Jean Jacques Rousseau (1712–1778). Social Contract & Discourses. 1913.The Social Contract or Principles of Political Right. Book III.
Chapter IX. The Marks of a Good Government
But if it is asked by what sign we may know that a given people is well or ill governed, that is another matter, and the question, being one of fact, admits of an answer.
It is not, however, answered, because every-one wants to answer it in his own way. Subjects extol public tranquillity, citizens individual liberty; the one class prefers security of possessions, the other that of person; the one regards as the best government that which is most severe, the other maintains that the mildest is the best; the one wants crimes punished, the other wants them prevented; the one wants the State to be feared by its neighbours, the other prefers that it should be ignored; the one is content if money circulates, the other demands that the people shall have bread. Even if an agreement were come to on these and similar points, should we have got any further? As moral qualities do not admit of exact measurement, agreement about the mark does not mean agreement about the valuation.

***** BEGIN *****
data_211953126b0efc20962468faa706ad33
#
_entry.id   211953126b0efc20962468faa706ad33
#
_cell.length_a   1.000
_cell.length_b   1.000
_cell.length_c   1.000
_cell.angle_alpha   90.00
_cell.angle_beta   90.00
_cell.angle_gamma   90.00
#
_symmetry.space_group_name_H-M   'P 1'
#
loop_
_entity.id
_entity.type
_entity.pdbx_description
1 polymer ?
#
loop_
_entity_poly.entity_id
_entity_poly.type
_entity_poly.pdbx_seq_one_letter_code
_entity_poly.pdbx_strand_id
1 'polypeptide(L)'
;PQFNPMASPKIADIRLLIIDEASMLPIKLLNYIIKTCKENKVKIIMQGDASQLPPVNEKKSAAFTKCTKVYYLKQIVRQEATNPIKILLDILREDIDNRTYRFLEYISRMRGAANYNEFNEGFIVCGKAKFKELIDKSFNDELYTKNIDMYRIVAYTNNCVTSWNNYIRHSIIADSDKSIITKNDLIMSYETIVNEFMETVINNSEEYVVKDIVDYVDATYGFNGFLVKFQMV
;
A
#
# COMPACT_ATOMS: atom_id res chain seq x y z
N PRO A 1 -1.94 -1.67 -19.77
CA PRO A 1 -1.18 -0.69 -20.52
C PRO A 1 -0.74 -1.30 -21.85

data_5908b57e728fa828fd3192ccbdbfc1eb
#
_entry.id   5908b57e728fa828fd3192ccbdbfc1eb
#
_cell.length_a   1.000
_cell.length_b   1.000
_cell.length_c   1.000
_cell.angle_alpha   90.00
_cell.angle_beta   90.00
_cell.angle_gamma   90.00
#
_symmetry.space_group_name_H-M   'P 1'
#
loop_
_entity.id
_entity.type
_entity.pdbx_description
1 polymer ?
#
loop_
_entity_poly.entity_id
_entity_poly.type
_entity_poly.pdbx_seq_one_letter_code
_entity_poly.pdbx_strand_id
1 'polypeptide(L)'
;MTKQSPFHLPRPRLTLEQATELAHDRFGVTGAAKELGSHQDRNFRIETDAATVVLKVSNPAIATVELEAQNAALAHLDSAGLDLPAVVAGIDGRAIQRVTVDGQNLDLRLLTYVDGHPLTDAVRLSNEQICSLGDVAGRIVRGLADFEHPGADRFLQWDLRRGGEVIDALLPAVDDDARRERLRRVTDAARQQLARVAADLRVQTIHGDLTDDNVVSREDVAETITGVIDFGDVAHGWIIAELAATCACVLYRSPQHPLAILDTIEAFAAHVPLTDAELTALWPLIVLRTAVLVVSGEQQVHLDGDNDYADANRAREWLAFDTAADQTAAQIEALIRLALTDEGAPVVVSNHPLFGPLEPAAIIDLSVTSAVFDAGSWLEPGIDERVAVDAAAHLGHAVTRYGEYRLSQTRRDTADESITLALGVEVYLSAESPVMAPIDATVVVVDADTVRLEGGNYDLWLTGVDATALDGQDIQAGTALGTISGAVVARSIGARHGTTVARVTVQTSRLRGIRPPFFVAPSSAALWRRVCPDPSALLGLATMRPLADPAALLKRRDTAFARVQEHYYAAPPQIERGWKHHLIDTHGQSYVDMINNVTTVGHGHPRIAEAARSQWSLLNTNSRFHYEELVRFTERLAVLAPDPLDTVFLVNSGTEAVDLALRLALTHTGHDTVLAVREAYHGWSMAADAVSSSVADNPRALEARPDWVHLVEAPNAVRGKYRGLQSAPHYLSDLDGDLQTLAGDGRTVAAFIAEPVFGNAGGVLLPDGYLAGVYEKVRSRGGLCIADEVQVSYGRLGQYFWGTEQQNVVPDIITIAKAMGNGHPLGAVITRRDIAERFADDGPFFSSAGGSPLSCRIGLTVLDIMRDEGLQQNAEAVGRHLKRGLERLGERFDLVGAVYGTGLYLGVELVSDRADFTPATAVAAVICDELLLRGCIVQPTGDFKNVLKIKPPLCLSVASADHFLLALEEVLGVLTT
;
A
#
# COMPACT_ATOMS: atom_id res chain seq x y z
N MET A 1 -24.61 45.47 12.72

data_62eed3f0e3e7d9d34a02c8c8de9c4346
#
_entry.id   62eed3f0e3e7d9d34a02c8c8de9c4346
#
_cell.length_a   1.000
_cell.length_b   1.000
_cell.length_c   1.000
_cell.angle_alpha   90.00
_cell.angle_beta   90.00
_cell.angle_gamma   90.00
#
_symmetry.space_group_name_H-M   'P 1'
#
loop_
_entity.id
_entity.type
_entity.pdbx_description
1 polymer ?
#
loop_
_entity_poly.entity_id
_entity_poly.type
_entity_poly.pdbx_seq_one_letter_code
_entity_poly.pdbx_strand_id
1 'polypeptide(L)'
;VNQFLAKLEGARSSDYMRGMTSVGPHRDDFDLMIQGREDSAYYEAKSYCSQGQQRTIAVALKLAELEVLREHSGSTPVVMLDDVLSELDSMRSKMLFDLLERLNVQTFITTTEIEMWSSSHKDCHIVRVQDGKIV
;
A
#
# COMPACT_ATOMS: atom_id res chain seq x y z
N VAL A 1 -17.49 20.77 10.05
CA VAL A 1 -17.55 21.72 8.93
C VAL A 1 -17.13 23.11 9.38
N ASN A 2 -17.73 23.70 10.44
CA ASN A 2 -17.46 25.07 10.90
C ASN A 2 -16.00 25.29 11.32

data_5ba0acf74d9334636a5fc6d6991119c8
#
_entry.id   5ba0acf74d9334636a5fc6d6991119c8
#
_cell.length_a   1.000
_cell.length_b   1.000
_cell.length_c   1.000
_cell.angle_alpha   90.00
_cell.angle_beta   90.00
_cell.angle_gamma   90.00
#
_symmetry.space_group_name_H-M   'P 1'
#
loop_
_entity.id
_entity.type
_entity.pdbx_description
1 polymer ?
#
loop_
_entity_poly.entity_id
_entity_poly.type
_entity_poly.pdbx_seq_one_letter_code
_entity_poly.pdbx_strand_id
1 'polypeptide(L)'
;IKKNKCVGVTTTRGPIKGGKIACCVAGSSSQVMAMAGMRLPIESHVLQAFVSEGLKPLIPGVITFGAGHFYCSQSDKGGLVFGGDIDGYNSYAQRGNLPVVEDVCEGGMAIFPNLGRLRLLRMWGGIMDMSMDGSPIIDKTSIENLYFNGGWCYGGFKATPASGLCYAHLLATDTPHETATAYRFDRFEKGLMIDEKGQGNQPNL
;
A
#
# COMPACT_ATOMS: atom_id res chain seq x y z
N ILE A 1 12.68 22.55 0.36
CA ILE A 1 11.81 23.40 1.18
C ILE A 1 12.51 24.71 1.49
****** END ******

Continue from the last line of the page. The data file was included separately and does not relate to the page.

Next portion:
For my part, I am continually astonished that a mark so simple is not recognised, or that men are of so bad faith as not to admit it. What is the end of political association? The preservation and prosperity of its members. And what is the surest mark of their preservation and prosperity? Their numbers and population. Seek then nowhere else this mark that is in dispute. The rest being equal, the government under which, without external aids, without naturalisation or colonies, the citizens increase and multiply most, is beyond question the best. The government under which a people wanes and diminishes is the worst. Calculators, it is left for you to count, to measure, to compare.